Environment is something that stands for an atmosphere which is external to the retail organisation. Retail store is a subsystem of a supra-system namely, environment because retail units cannot exist in vacuum. In selecting and developing a retail store environment, the retailer must consider its physical and psychological impacts on customer attraction, employee moral and store’s operations. Store’s operations and consumer shopping are both enhanced by a well planned and creatively designed setting. It is a mad, mad-world where ad, ad plays very important role. To appeal to the fashion conscious, hedonistic and up-scaled shopper, the store must create a theatrical environment enhanced by colorful displays and high-tech lighting and audio presentations. A retail store’s physical environment is a complex of the tangible elements of form reflected in the way land, building, equipment and fixtures are assembled for the convenience and comfort of both customers and the retailer. Equally significant is the retail store’s psychological environment – the perceived atmosphere the retailer creates; psychological environment is the mental image of the store produced in consumers minds. A store’s effectiveness, absoluteness and uniqueness be in the retailer’s ability to plan well, create consciously and control carefully both the store’s physical and psychological setting. The psychological impression, a store makes on consumers depend on the stores image and the buying atmosphere. In effect, the retailers have to produce best theatrical atmosphere of all the aspects of theatrical approach. One aspect is very very special and that is escapism. Many shoppers, retail store can magnate them as they provide quick escape. Therefore, the store image and buying atmosphere are of top importance.
Create Store’s Image
One of the major concerns of a successful retailer is creating the store image. It represents to the consumer a composite picture of the retailer where he can use image the most powerful tool in attracting and satisfying the class of customers. However, creating an image is not a child’s play. An image is the mental picture that forms in the mental frame of human mind as a result of good many divergent stimuli. These stimuli include the retailer’s physical facilities, the store’s location, product-lines, service offering, pricing policies and promotional activities. A store’s image is its personality. It represents the consumer’s feelings and outlook about the store. Therefore, it is very important that retailer knows and plans what they want the consumer to see and feel. A retailer has a wide variety of store images of which he can choose to his advantage to guarantee a successful business operations. The possible alternatives are-prestigious or economical; contemporary or traditional; swinging or subdued; family or singles; formal or informal; friendly or reserved and restful or active.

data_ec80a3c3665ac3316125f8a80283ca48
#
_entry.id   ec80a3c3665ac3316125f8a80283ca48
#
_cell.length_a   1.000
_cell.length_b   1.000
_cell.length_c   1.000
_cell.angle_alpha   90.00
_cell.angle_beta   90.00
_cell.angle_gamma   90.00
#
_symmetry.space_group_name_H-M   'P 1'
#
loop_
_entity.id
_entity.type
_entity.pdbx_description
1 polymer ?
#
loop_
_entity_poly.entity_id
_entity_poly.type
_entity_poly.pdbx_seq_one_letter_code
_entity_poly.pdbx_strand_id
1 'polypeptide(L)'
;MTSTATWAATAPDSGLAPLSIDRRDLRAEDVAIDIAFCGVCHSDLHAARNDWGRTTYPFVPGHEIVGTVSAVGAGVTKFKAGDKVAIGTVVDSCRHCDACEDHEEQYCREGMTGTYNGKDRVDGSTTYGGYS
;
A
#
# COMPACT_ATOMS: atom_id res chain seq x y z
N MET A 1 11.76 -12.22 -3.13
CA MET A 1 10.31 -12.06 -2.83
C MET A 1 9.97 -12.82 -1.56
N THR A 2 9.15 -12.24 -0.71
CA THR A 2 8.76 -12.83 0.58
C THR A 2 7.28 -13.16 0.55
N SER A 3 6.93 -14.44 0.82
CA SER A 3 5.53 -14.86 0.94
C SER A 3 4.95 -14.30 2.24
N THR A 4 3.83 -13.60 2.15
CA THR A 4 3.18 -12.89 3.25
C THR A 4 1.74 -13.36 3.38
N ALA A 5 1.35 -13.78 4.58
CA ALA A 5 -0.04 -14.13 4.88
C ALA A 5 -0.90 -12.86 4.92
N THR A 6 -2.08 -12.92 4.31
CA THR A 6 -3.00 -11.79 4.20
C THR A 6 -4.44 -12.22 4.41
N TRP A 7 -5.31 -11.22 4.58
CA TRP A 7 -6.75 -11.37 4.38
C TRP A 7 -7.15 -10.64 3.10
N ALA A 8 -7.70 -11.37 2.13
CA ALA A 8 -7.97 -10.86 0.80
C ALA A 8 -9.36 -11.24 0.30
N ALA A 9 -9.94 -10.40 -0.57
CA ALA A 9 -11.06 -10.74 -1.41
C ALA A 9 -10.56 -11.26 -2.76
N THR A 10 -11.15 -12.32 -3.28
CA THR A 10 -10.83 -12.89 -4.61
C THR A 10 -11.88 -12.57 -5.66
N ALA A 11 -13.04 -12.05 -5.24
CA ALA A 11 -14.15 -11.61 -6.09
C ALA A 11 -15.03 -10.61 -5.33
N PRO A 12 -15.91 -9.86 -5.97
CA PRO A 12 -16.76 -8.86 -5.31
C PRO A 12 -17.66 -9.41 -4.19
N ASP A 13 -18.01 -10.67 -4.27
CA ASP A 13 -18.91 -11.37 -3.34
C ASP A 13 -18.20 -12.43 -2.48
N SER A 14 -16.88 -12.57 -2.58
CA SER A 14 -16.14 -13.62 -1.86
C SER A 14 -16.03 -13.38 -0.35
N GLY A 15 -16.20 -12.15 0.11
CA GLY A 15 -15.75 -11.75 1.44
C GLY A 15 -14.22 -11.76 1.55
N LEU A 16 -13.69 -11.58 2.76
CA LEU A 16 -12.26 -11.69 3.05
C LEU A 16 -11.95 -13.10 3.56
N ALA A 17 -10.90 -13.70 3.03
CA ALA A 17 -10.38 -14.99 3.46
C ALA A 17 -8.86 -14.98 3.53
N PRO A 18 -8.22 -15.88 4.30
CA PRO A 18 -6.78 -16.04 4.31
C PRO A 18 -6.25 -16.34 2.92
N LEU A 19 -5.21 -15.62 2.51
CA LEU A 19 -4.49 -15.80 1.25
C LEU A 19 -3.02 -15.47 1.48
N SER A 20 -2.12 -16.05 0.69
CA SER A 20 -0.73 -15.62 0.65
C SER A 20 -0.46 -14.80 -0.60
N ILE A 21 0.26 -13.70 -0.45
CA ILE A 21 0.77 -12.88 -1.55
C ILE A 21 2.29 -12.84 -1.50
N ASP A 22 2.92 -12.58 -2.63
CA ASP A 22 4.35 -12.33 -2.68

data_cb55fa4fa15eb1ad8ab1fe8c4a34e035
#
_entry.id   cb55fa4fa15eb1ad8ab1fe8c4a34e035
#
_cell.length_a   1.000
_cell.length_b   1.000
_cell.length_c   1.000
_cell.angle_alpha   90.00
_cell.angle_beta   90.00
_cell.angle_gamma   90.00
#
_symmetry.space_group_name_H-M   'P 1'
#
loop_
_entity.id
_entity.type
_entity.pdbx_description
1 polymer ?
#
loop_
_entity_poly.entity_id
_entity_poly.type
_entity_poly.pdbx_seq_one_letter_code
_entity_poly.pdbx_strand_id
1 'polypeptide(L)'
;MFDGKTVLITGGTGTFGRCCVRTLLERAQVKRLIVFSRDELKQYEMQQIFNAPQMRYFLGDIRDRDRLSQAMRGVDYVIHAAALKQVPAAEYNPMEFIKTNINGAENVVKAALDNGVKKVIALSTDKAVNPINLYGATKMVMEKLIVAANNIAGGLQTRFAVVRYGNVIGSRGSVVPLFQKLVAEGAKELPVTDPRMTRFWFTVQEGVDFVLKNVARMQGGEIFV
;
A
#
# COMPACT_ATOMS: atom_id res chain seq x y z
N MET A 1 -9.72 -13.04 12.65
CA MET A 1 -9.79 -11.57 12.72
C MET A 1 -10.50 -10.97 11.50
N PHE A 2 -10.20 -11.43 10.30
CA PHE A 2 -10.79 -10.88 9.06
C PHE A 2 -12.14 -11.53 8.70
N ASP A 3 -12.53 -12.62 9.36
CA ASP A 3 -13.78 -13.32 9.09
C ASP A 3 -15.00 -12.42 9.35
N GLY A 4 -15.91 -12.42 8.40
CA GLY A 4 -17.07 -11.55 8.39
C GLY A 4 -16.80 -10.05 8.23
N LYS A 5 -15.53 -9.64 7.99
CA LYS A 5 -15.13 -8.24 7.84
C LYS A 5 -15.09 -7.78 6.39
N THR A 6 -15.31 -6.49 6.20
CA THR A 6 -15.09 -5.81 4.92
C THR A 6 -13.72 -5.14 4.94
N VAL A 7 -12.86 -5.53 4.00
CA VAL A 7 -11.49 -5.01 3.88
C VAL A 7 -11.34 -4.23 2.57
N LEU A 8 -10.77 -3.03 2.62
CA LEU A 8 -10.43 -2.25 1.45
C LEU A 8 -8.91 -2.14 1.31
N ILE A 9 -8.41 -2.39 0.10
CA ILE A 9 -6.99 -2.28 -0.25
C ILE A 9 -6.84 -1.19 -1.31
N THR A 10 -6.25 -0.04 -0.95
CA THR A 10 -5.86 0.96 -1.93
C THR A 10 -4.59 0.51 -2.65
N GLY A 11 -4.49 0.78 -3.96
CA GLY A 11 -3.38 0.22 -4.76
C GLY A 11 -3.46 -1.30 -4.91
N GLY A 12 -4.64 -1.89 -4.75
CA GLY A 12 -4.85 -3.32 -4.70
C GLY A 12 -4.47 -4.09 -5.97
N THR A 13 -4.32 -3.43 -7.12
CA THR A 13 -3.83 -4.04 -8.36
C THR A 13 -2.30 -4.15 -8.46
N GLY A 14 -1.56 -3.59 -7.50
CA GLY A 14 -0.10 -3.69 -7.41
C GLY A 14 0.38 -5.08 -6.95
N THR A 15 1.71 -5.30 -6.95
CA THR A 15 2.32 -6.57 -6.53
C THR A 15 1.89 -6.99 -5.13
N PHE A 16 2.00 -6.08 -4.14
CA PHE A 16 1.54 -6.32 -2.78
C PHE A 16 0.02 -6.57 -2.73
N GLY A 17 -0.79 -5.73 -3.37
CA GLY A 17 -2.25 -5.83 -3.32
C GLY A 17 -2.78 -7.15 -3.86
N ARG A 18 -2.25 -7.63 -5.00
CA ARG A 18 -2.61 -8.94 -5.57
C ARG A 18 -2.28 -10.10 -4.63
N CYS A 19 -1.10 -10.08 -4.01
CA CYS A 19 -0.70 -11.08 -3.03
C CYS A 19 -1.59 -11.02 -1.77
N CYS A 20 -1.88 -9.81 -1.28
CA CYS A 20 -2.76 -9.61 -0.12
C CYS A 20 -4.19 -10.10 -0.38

In building the image of a store, the exterior and interior dimensions are of paramount importance. Externally, the position of the store on tile site, its architectural design, its store front and the placement of signs, entrances and display windows all contribute to the store’s image. Internally, a store’s image can be created, impart, if not whole, by the layout of the departments and traffic isles, the use of store displays and the selection of store fixtures and equipment. It is foolish and futile to imagine that standard combinations of external and internal store factors can produce a given image. It is so because a unique image is highly creative activity.
While designing the image creating factors or features of the store’s physical facilities, the retailer is to have the kind of customer’s class, he is going to serve for neither the retailer nor the store can be all the things to all the people. It is equally true, neither a single image be created that will appeal to all the consumers. To be very succinct and precise, the store’s facilities should be tailored to the psychological and physical needs of a selected or target consumer group. The physical facilities of a retail store can be an important vehicle for non-verbal communication. The importance of communicating the right impression assumes that store’s personality helps in “positioning” one retail unit against another thereby facilitating the store’s selection process for consumers.
Create Buying Atmosphere
A retailer is expected to establish the consumer a frame of mind that promotes a buying spirit to create an atmosphere conducive to buying. Even the economy class consumer wants something more than a shopping atmosphere with only the bare minimum essentials. Today’s shoppers are drawn to safe, attractive and comfortable shopping environments irrespective of their major shopping motives. Therefore, the store’s atmosphere should be an agreeable environment both for the consumer and the retailer. Experts have given some congenial yet stimulating atmospheres that have features like – quiet and push for the prestige shopper, safe but engaging for the elderly shopper, friendly and loved for the young shopper, clean and cheerful for the family shopper, formal and pleasant for the professional shopper. It pays to influence the consumer’s mood by creating on atmosphere that will positively influence their buying behavior. It must be noted that an appealing buying atmosphere uses cues that appeal to the consumer’s five senses. Sensory cues can be strongly buttressed if they are structured around shopping themes that unify and organize the store’s atmosphere. It will not be out of place to touch these sensory appeals in brief.